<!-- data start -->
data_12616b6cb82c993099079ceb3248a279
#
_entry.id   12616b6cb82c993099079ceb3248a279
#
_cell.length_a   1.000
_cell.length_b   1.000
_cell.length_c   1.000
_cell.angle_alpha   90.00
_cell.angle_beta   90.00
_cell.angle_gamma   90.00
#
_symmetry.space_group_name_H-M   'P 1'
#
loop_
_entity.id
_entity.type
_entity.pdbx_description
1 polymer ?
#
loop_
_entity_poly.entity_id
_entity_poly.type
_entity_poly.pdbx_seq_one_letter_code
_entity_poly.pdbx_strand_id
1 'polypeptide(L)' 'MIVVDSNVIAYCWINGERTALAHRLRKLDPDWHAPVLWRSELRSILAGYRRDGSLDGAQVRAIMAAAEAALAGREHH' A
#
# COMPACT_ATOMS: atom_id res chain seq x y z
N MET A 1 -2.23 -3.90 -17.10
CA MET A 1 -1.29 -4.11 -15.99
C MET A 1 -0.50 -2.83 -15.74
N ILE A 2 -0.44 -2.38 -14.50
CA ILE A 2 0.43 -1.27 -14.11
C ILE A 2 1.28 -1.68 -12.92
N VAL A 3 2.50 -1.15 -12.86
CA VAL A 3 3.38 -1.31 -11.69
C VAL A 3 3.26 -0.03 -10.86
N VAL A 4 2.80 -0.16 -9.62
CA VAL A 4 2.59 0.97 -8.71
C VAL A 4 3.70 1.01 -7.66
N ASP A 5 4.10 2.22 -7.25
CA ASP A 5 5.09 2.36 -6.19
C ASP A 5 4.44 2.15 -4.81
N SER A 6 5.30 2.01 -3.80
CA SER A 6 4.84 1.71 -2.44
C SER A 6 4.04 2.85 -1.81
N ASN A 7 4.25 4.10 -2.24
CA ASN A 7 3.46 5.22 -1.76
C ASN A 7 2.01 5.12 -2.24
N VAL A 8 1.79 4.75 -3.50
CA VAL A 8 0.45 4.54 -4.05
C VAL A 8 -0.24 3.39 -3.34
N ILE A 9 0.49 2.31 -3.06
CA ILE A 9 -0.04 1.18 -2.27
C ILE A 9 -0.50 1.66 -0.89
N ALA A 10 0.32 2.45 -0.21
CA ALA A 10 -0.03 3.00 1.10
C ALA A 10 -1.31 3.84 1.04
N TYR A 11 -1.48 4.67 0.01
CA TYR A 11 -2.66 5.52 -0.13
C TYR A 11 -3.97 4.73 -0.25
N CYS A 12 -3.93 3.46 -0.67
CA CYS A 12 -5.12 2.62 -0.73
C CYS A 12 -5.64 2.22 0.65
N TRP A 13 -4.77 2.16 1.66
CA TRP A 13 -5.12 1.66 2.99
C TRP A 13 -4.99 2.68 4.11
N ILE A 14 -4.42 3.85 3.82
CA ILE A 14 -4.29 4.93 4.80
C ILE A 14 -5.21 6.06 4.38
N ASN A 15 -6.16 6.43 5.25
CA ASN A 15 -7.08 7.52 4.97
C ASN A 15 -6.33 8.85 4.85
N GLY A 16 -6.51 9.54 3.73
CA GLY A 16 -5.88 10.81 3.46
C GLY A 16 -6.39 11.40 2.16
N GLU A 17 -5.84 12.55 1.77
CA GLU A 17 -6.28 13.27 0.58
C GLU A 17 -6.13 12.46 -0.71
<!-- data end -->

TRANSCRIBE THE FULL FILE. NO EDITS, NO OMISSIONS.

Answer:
data_12616b6cb82c993099079ceb3248a279
#
_entry.id   12616b6cb82c993099079ceb3248a279
#
_cell.length_a   1.000
_cell.length_b   1.000
_cell.length_c   1.000
_cell.angle_alpha   90.00
_cell.angle_beta   90.00
_cell.angle_gamma   90.00
#
_symmetry.space_group_name_H-M   'P 1'
#
loop_
_entity.id
_entity.type
_entity.pdbx_description
1 polymer ?
#
loop_
_entity_poly.entity_id
_entity_poly.type
_entity_poly.pdbx_seq_one_letter_code
_entity_poly.pdbx_strand_id
1 'polypeptide(L)' 'MIVVDSNVIAYCWINGERTALAHRLRKLDPDWHAPVLWRSELRSILAGYRRDGSLDGAQVRAIMAAAEAALAGREHH' A
#
# COMPACT_ATOMS: atom_id res chain seq x y z
N MET A 1 -2.23 -3.90 -17.10
CA MET A 1 -1.29 -4.11 -15.99
C MET A 1 -0.50 -2.83 -15.74
N ILE A 2 -0.44 -2.38 -14.50
CA ILE A 2 0.43 -1.27 -14.11
C ILE A 2 1.28 -1.68 -12.92
N VAL A 3 2.50 -1.15 -12.86
CA VAL A 3 3.38 -1.31 -11.69
C VAL A 3 3.26 -0.03 -10.86
N VAL A 4 2.80 -0.16 -9.62
CA VAL A 4 2.59 0.97 -8.71
C VAL A 4 3.70 1.01 -7.66
N ASP A 5 4.10 2.22 -7.25
CA ASP A 5 5.09 2.36 -6.19
C ASP A 5 4.44 2.15 -4.81
N SER A 6 5.30 2.01 -3.80
CA SER A 6 4.84 1.71 -2.44
C SER A 6 4.04 2.85 -1.81
N ASN A 7 4.25 4.10 -2.24
CA ASN A 7 3.46 5.22 -1.76
C ASN A 7 2.01 5.12 -2.24
N VAL A 8 1.79 4.75 -3.50
CA VAL A 8 0.45 4.54 -4.05
C VAL A 8 -0.24 3.39 -3.34
N ILE A 9 0.49 2.31 -3.06
CA ILE A 9 -0.04 1.18 -2.27
C ILE A 9 -0.50 1.66 -0.89
N ALA A 10 0.32 2.45 -0.21
CA ALA A 10 -0.03 3.00 1.10
C ALA A 10 -1.31 3.84 1.04
N TYR A 11 -1.48 4.67 0.01
CA TYR A 11 -2.66 5.52 -0.13
C TYR A 11 -3.97 4.73 -0.25
N CYS A 12 -3.93 3.46 -0.67
CA CYS A 12 -5.12 2.62 -0.73
C CYS A 12 -5.64 2.22 0.65
N TRP A 13 -4.77 2.16 1.66
CA TRP A 13 -5.12 1.66 2.99
C TRP A 13 -4.99 2.68 4.11
N ILE A 14 -4.42 3.85 3.82
CA ILE A 14 -4.29 4.93 4.80
C ILE A 14 -5.21 6.06 4.38
N ASN A 15 -6.16 6.43 5.25
CA ASN A 15 -7.08 7.52 4.97
C ASN A 15 -6.33 8.85 4.85
N GLY A 16 -6.51 9.54 3.73
CA GLY A 16 -5.88 10.81 3.46
C GLY A 16 -6.39 11.40 2.16
N GLU A 17 -5.84 12.55 1.77
CA GLU A 17 -6.28 13.27 0.58
C GLU A 17 -6.13 12.46 -0.71